Your next step is to create the VMs that will serve as the two cluster nodes. To create the first node's VM, click Virtual Machines, Create, which displays the page that Figure 2, shows. In the Virtual machine name field, enter the VM's name (I named it Node1). Next, specify how much memory to allocate to the VM. 256MB, the minimum RAM recommended for a test Windows server installation, is adequate for a test cluster environment.
Now you must create a new dynamically expanding virtual hard disk, which is where Node1's OS will be stored. I used the default size of 16GB. This virtual hard disk isn't shared between the nodes as the quorum drive is.
To let the cluster access your external network, in the Virtual network adapter section you specify External Network, which indicates that the VM will be connected to the host system's external network (in our example, the external network uses an HP NC7761 Gigabit adapter). Virtual Server 2005 gives you two networking options: Internal and External. Internal networks can access only other VMs; external networks can use the host adapter to access your physical network. Although the completed cluster configuration will use both networking types, for now you should select just the external option, then click Create to create the VM.
At this point, we've created a VM named Node1 that has 256MB of RAM, a 16GB IDE virtual hard disk, an IDE CD-ROM device (which Virtual Server adds automatically), and a network interface that's bridged through your host's NIC.
Adding the Quorum to Node1
Now we need to add the shared quorum drive to Node1. Click the Master Status link, then hover the mouse over Node1. Make sure Node1 is powered off and select Edit Configuration from the pop-up window. Before adding the quorum drive, you must set up a SCSI adapter. To do so, in Node1's properties, select the SCSI Adapters option, then click Add SCSI Adapter >> to display the adapter properties page. For SCSI adapter ID, use the default value of 7. Select the Share SCSI bus for clustering check box and click OK.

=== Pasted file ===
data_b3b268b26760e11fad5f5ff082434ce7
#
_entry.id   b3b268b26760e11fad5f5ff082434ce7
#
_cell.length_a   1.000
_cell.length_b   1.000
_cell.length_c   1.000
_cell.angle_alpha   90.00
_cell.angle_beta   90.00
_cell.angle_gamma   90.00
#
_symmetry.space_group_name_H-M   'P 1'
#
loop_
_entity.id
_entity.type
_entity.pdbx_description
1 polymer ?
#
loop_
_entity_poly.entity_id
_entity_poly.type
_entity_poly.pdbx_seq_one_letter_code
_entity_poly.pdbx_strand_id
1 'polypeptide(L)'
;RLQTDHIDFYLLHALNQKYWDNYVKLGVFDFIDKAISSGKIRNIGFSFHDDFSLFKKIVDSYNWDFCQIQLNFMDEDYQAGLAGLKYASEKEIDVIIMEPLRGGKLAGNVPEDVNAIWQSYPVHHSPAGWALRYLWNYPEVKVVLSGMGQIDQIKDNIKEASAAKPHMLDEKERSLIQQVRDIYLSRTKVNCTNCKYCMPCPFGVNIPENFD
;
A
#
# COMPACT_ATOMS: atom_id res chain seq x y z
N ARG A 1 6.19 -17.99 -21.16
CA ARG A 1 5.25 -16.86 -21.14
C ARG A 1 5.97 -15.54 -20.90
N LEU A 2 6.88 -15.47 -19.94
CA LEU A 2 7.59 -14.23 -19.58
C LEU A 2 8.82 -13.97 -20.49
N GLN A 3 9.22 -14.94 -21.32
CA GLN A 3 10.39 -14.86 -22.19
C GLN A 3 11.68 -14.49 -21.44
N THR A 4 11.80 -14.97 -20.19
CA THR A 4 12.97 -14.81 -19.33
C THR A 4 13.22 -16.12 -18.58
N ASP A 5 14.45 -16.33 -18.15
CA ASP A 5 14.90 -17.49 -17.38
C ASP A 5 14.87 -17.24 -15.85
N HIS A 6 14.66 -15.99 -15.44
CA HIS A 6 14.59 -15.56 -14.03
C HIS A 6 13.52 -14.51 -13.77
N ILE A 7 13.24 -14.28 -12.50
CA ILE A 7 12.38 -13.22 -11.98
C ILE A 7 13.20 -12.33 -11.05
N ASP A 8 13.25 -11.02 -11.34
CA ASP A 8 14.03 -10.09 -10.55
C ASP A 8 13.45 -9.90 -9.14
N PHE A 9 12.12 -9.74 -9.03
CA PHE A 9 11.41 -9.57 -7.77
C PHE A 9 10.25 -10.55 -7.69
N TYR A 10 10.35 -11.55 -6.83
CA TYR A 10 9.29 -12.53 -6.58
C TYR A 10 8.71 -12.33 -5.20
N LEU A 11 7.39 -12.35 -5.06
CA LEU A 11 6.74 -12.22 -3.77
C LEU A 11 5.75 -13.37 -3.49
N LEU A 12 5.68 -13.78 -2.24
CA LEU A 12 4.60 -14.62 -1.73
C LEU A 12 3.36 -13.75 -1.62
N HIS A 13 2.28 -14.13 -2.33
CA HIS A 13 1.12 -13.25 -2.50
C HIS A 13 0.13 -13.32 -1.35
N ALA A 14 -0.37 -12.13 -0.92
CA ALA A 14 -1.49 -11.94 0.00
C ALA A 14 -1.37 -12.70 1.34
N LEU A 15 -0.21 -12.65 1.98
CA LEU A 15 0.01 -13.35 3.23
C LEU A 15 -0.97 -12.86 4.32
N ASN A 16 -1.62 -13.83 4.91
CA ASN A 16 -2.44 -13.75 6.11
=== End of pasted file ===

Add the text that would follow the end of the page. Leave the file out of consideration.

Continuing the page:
Next, you'll add to the SCSI adapter the shared hard drive that will be the cluster's quorum drive. To do so, select Node1 on the Web Administrator page, then click Edit Configuration. Click the Hard Disks link, then click Add Disk >>. On the Virtual Hard Disk Properties screen, you should see the dynamically expanding virtual hard drive listed as Virtual hard disk 1 and several blank entry boxes for Virtual hard disk 2—which is where you'll add the information for the shared quorum drive. In the Virtual hard disk 2 section, enter the path to the shared disk (quorum disk) that you created earlier in the Fully qualified path to file box. There's no way to browse for the file, so you must type the path accurately. I used the path C:\Documents and Settings\All Users\Documents\Shared Virtual Machines\MyClusterQuorum.vhd (the default path). To minimize typing, you might want to create these objects close to the root. Then, for Virtual hard disk 2, select SCSI 0 ID 0 for the attachment and click OK. The completed adapter properties should appear similar to the page that Figure 3 shows.